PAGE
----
All Our Relations: Pagans and the more-than-human world.

For aware Pagans the Sacred encompasses us all, rivers and mountains, oceans and deserts, grasses and trees, fish and fungi, birds and animals. Understanding the implications of what this means and how to experience it first hand involves our growing individually and as a community well beyond the limits of this world-pathic civilization. All Our Relations exists to help fertilize this transition.

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Gus diZerega

Gus diZerega

Gus diZerega is a Third Degree Elder in Gardnerian Wicca. He studied closely with Timothy White who later founded Shaman’s Drum magazine, and also studied Brazilian Umbanda  for six years under Antonio Costa e Silva.Dr. diZerega has published widely on the social sciences in the academic press as well as on spirituality.  His second book Pagans and Christians: The Personal Spiritual Experience won the Best Nonfiction of 2001 award from  The Coalition of Visionary Resources.  His third, coauthored with Philip Johnson, is Beyond the Burning Times: A Pagan and a Christian in Dialogue. His art frequently appeared in Shaman’s Drum, and the ecological journals Wild Earth, and The Trumpeter.DiZerega combines a formal academic training in Political Science with decades of work in Wicca and shamanic healing.His newest book, Faultlines: The Culture War and the Return of the Divine Feminine, received a 'silver' award by the Association of Independent Publishers for 2014. 

Posted by on in Culture Blogs
The Cycle of Death into Life

 

Scientists motivated by a deep love and fascination for the natural world share with most Pagans a recognition of the world’s intrinsic value, but without our metaphysics. However they bring skills of observation and analysis many of us lack to deepen in their own way their love and fascination. This was a happy insight I had while researching the role of Pagan religion in the modern world.  Biologists are important teachers who can help us deepen our own understanding.

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  • Gus diZerega
    Gus diZerega says #
    Thank you both. If you read it I hope you like my book, Jamie. Carol, I think Pagans are unique in that we can honestly argue th
  • Carol P. Christ
    Carol P. Christ says #
    Love this post. I agree with you that there is no reason for "religion" and "science" to be at odds, at least not if each is aware
  • Jamie
    Jamie says #
    Mr. DiZerega, Great post! The book sounds fascinating. Death and life are so intertwined...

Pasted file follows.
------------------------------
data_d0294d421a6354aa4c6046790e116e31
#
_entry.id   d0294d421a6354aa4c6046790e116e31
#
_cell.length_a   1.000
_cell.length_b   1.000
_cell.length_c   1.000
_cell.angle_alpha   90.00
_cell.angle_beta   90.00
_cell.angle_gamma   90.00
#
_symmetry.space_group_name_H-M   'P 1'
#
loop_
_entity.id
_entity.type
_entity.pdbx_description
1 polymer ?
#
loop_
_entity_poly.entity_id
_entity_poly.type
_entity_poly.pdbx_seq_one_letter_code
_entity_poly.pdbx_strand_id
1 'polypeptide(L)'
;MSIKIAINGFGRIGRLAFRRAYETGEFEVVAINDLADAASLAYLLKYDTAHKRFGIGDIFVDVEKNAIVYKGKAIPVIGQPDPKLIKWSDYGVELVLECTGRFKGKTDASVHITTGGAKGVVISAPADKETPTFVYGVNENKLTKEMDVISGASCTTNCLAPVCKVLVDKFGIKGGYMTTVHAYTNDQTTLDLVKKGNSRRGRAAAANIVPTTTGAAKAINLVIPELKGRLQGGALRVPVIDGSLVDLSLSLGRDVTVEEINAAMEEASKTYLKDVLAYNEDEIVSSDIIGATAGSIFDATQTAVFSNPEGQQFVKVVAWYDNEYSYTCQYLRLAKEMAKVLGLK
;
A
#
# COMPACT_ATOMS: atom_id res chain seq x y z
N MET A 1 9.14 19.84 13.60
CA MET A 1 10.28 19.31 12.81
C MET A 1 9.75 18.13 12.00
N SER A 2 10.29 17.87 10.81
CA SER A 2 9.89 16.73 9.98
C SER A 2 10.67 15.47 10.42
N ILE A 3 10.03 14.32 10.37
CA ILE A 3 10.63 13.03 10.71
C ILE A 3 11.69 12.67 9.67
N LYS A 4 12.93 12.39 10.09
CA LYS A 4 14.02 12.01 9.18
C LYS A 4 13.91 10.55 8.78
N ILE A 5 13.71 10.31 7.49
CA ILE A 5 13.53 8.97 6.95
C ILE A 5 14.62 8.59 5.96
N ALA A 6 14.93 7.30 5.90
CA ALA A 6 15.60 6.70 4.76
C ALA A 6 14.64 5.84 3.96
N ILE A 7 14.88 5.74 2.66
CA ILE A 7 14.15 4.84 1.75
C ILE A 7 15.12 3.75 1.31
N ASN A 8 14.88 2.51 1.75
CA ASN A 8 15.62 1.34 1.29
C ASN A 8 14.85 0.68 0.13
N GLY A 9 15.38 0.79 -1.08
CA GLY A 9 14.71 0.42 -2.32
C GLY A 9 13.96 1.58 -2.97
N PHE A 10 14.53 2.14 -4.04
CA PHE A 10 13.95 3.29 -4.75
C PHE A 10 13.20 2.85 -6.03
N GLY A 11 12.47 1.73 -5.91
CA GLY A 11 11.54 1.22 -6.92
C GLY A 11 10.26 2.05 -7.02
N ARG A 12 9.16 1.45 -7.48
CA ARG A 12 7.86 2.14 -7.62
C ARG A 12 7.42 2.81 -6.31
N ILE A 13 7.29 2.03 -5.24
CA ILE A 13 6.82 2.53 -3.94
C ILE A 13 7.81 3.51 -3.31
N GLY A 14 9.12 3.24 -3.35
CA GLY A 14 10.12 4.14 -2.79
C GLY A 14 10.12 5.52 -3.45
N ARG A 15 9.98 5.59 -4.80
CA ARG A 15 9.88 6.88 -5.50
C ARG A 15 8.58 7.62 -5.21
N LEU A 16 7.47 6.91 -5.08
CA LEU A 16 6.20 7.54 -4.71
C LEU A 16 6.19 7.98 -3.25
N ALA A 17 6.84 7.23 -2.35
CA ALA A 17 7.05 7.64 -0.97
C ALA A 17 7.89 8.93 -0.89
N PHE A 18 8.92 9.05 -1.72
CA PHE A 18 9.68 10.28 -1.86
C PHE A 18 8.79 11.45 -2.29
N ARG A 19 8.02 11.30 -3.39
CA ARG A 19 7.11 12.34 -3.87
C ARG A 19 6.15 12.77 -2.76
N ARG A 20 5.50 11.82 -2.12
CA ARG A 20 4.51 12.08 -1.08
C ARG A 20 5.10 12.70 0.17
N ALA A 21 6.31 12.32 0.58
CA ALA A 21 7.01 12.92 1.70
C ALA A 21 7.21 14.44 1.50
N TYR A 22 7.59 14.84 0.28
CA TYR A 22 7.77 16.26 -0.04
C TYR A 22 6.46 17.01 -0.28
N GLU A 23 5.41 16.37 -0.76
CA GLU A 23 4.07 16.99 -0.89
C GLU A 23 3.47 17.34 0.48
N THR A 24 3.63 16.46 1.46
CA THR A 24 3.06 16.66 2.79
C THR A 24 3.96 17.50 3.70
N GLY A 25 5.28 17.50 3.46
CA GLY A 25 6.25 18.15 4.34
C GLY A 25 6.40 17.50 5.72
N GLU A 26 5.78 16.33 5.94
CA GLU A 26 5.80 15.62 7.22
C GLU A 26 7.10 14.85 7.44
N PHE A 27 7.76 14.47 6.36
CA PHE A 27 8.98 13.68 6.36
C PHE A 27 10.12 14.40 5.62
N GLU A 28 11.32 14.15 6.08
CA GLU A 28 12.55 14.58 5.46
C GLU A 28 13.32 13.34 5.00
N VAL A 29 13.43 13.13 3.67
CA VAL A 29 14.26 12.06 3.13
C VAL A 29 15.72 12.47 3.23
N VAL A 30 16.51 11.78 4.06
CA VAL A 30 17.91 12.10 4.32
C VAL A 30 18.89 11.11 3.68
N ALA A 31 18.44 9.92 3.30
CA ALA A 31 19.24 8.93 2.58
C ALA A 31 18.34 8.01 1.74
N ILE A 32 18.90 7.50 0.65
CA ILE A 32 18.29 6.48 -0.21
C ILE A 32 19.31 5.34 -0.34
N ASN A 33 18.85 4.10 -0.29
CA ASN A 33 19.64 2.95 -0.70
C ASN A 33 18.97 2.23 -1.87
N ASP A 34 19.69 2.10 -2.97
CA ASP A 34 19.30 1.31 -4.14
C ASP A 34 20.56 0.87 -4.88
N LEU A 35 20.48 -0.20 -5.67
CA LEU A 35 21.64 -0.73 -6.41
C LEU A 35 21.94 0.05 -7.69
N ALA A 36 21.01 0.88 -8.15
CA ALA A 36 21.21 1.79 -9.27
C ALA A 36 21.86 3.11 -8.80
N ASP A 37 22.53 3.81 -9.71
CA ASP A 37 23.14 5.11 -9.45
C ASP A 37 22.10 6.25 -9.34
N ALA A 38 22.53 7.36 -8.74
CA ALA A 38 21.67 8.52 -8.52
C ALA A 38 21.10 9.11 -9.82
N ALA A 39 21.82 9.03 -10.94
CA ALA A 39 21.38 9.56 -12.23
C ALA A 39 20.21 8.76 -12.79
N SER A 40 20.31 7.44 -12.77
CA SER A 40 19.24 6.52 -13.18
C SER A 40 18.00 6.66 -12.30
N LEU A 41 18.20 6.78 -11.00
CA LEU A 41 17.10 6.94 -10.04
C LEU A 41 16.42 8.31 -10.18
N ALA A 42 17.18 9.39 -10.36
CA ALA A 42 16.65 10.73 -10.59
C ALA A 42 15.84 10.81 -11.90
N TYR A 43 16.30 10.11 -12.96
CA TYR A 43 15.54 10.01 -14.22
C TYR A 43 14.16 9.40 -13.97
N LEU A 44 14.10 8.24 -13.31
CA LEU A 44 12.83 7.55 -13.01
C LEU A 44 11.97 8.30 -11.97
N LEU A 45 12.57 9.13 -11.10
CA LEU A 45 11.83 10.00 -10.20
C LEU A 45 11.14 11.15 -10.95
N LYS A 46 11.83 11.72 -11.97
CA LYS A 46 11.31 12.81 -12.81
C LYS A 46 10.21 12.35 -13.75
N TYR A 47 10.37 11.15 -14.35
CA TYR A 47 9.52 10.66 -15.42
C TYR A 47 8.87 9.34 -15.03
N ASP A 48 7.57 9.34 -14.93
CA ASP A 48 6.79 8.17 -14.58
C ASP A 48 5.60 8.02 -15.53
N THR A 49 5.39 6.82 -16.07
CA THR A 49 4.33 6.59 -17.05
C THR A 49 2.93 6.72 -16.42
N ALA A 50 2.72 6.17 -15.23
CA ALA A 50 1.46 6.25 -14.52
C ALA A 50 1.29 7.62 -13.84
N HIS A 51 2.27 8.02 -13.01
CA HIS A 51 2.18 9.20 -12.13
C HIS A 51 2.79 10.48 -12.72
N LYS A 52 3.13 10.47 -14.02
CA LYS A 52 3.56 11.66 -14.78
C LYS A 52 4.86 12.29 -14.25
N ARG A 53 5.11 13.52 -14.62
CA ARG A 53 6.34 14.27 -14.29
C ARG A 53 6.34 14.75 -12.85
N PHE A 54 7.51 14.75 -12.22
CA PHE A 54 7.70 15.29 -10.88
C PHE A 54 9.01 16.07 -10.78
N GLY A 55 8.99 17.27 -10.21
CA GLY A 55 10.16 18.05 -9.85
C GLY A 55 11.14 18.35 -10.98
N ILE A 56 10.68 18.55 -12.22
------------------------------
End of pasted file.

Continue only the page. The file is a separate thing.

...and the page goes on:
When I first started writing for W&P my intent was to focus more on nature and Spirit here, more technical, interfaith, and political issues over at Patheos.  Such plans are nice, but rarely maintain themselves, and that one was no exception. On either end.

I just published what I think is an important post on Pagan religion and environmentalism over there as part of a big discussion on the topic.  Perhaps some of you who do not watch that site regularly might want to take a look at it.

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I was just in a rather dispiriting discussion of sexual predation in the Pagan community, sparked by an interesting piece in the Wild Hunt. The article was good. which is more than I can say for some of the discussion that followed. 

    The piece was about the decline of nudity at Pagan events and the reasons for it.  But much of the discussion shifted to the related but different issue of why many women felt uneasy or defensive when sky clad at such events.  Despite all the energy and more than a little venom that accompanied that discussion, one important issue remained unaddressed.

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  • Gus diZerega
    Gus diZerega says #
    Not at all sure what you mean here.
  • Gus diZerega
    Gus diZerega says #
    Greybeard- I have not known any women such as you describe. None. As to the latter, I agree with you. The festivals you descr
  • Greybeard
    Greybeard says #
    "I have not known any women such as you describe. None," Gus "What is abstractly wrong, and which we would condemn if done by so
  • Aryós Héngwis
    Aryós Héngwis says #
    Greybeard, I'd urge you to avoid derailing the topic. Gus diZerega's post about how Pagan festivals can better promote a culture o
  • Constance Tippett Chandler
    Constance Tippett Chandler says #
    We are not living in post patriarchy society, and we are not better than every one else's religion because we are Pagan. We have
A review essay on Robin Wall Kimmerer’s "Braiding Sweetgrass"

The lost world